Tips for Sports Training
Here you'll learn how to maximize your training to achieve your sports performance goals based on the most current sports science research. As a training athlete it is vitally important to focus on a well-rounded, medically-based approach to your fitness and performance program.
Whether you're training for an upcoming 5K or half marathon, preparing for a 100 mile bike ride, or seeking to maintain your tennis or golf game, the information in this section can help you enhance your competitive edge whether you're competing against others or just yourself.
Five Tips to Enhance Your Training Program
The following tips will help you enhance your training program so that you will prevent over-training, maximize your training workouts, reduce your risk of injury, gain the greatest health benefits from your workouts and improve your overall sports performance to your greatest potential.
Tip #1 — Sleep and Your Resting Heart Rate.
Try to get at least seven to eight hours of sleep every night. In addition, take your early morning resting heart rate as soon as you wake up. If your early morning heart rate increases by more than ten beats per minute over your previous morning heart rate readings, you may be over-training. Reduce the intensity and the duration of your workouts for a few days and if your heart rate doesn't drop to its slower rate then continue reducing the intensity and even the frequency of your workouts until you find your early morning heart rate back to its normal resting rate.
Tip #2 — A Balanced Training Program.
Establish the foundation of your training in a program that is balanced between cardiovascular endurance development and speed development, strength and flexibility development, and agility development. Focus your daily workouts on the following format:
- Full Body Warm-up
- Full Body Stretching
- Agility Drills
- Your Sports Specific Workout
- Full Body Cool Down
- Full Body Stretching
Complete a full strength training session a minimum of three days per week, preferably every other day, to provide your body a full day to recover in between training sessions.
Tip #3 — Cross Training.
Try to give your body a break by doing some "cross training" in your weekly workouts. If you are a runner, try cycling or swimming to give your legs and joints a break from the pounding of everyday running. Doing your workouts on exercise equipment that is slightly different than your usual training regimen is another great way of changing your routine to give your body a break and provide a different training stimulus to gain a greater performance benefit. In addition to cross training, give yourself one or two days off every week to allow your body to rest and recover, allowing for a fresh start to your next weeks training.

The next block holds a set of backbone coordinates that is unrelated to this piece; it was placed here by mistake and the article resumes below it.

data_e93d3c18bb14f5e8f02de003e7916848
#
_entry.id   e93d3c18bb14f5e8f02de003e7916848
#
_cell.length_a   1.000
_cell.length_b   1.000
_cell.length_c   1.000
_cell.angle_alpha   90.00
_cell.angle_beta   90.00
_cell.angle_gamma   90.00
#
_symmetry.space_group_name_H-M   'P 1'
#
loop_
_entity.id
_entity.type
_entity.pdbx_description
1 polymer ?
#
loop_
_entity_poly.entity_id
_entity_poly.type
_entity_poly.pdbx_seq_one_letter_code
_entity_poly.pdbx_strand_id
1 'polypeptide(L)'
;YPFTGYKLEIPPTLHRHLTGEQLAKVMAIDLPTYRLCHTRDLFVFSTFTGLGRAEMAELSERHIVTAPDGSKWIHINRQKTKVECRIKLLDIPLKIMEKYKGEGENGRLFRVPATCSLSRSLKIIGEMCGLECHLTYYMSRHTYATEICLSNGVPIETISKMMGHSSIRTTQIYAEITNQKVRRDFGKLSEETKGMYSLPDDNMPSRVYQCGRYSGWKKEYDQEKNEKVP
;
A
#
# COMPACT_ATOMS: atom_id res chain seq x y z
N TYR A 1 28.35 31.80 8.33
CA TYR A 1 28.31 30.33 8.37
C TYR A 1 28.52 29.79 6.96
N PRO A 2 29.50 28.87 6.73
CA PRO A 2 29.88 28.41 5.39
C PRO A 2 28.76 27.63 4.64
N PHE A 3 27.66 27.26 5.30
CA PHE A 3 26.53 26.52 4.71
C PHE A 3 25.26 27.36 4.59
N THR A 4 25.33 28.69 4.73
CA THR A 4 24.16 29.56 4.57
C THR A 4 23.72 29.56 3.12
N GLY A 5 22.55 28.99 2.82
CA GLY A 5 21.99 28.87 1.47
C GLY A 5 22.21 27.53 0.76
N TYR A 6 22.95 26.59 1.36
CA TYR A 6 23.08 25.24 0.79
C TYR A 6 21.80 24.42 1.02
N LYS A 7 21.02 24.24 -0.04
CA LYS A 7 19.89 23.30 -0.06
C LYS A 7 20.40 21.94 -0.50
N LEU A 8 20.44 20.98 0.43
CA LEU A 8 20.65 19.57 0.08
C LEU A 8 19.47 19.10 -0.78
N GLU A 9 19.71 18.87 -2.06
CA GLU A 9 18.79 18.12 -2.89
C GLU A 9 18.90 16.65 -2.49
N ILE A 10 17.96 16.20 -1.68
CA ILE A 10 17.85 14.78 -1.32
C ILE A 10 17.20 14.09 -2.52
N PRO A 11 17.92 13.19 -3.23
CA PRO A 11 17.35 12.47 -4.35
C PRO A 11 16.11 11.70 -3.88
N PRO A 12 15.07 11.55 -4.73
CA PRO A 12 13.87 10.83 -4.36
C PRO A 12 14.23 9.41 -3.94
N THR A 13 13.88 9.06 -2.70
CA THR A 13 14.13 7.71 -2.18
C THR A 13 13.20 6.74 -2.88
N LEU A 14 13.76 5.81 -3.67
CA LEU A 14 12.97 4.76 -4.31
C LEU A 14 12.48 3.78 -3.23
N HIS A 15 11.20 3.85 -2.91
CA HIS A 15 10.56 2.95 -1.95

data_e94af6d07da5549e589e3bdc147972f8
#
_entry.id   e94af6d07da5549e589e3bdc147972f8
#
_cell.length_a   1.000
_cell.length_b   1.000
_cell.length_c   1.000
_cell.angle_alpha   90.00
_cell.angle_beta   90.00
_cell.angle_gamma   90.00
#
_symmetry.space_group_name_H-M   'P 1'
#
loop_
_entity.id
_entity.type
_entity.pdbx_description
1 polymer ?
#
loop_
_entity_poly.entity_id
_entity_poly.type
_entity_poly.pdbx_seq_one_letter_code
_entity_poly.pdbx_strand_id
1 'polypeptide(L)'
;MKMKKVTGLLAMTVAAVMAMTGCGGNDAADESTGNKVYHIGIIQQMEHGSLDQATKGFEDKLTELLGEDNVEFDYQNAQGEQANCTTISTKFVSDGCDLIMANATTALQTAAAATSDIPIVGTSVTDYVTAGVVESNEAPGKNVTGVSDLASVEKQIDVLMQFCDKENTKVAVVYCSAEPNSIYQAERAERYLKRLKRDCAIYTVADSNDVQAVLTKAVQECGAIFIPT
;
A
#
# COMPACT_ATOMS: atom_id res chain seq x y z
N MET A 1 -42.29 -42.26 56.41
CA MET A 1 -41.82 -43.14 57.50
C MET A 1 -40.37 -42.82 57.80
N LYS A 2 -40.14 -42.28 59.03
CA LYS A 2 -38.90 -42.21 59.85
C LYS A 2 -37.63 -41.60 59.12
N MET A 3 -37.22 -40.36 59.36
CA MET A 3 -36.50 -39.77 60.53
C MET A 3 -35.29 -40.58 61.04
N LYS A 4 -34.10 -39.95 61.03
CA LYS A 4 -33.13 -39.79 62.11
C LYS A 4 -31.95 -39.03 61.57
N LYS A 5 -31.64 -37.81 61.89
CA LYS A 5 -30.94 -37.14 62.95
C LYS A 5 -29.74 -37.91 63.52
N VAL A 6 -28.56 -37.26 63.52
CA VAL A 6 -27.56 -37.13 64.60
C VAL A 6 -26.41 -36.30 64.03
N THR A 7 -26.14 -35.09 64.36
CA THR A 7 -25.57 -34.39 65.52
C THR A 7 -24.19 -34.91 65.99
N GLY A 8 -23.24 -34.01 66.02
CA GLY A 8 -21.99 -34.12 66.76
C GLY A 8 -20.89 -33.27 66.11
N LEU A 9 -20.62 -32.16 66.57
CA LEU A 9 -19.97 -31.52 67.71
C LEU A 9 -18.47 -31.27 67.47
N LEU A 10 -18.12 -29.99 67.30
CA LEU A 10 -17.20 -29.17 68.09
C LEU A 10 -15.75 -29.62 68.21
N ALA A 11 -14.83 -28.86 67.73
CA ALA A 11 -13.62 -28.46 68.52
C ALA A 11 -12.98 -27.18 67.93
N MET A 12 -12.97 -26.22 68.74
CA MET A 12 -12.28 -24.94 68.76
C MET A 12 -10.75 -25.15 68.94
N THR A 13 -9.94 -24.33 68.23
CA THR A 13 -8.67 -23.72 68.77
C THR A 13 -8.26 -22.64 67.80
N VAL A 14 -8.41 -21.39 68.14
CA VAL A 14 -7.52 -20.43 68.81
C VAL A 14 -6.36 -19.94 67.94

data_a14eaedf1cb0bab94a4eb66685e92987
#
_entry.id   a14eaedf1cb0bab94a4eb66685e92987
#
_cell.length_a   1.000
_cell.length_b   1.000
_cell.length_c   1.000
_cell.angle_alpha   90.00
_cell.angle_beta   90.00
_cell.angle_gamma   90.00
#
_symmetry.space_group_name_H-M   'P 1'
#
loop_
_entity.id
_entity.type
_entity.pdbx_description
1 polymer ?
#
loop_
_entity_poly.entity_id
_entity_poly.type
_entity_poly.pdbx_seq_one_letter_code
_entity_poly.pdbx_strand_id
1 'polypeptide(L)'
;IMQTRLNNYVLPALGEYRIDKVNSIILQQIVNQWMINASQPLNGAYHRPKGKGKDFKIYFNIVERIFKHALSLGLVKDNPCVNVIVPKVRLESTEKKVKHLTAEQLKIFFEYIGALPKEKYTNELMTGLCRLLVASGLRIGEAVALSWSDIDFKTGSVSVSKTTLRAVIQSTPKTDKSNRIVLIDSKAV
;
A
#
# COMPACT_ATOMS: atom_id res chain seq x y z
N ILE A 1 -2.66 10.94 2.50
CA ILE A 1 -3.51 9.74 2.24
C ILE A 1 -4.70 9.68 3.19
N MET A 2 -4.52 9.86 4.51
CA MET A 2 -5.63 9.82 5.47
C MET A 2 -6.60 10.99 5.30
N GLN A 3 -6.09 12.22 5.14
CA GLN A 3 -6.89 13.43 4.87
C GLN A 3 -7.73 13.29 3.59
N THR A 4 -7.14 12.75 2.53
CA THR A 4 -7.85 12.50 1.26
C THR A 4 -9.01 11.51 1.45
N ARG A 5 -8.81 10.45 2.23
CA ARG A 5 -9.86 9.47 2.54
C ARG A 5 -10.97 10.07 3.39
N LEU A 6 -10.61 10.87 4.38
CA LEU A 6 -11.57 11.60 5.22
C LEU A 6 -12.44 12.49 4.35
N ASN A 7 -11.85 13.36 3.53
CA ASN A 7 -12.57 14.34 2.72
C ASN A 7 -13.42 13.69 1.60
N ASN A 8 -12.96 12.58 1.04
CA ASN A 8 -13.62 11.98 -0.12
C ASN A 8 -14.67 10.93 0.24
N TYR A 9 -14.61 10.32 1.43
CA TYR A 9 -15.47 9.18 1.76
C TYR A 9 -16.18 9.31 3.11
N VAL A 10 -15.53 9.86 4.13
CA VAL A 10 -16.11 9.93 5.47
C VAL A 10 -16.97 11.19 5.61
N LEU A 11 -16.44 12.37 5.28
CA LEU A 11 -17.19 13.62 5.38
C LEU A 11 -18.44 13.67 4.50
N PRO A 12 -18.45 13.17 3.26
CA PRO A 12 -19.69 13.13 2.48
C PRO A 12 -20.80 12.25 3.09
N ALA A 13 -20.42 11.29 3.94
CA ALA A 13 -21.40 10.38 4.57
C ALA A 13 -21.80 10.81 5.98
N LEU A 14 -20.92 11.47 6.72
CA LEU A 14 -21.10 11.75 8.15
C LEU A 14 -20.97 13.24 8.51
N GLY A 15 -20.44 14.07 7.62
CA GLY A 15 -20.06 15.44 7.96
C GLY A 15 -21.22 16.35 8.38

Tip #4 — Mentally Prepare.
Be sure to mentally prepare for your training and competition. Remember, your body will only perform as well as your mind thinks you can.
Tip #5 — Monitor Your Heart Rate.
Consider monitoring your heart rate at least three or four days per week in your training. Exercising with a heart rate monitor can significantly improve the specificity of your training and allow you to gain greater aerobic and anaerobic development in your training without having to stop and manually take your heart rate.
- To speed up recovery after working out athletes should always do a 10-20 minute cool down at a progressively lower intensity to speed the removal of lactic acid from the working muscles and blood.
- As little as six grams of protein (more is not better) may accelerate protein synthesis in the muscles following exercise. Expensive protein powders and amino-acid supplements are no more effective than normal foods (i.e., meat, fish, eggs) at providing the necessary amino acids.
- It is important to replace both water and electrolytes (especially sodium) during and following exercise to minimize dehydration, stabilize blood volume and avoid muscle cramps.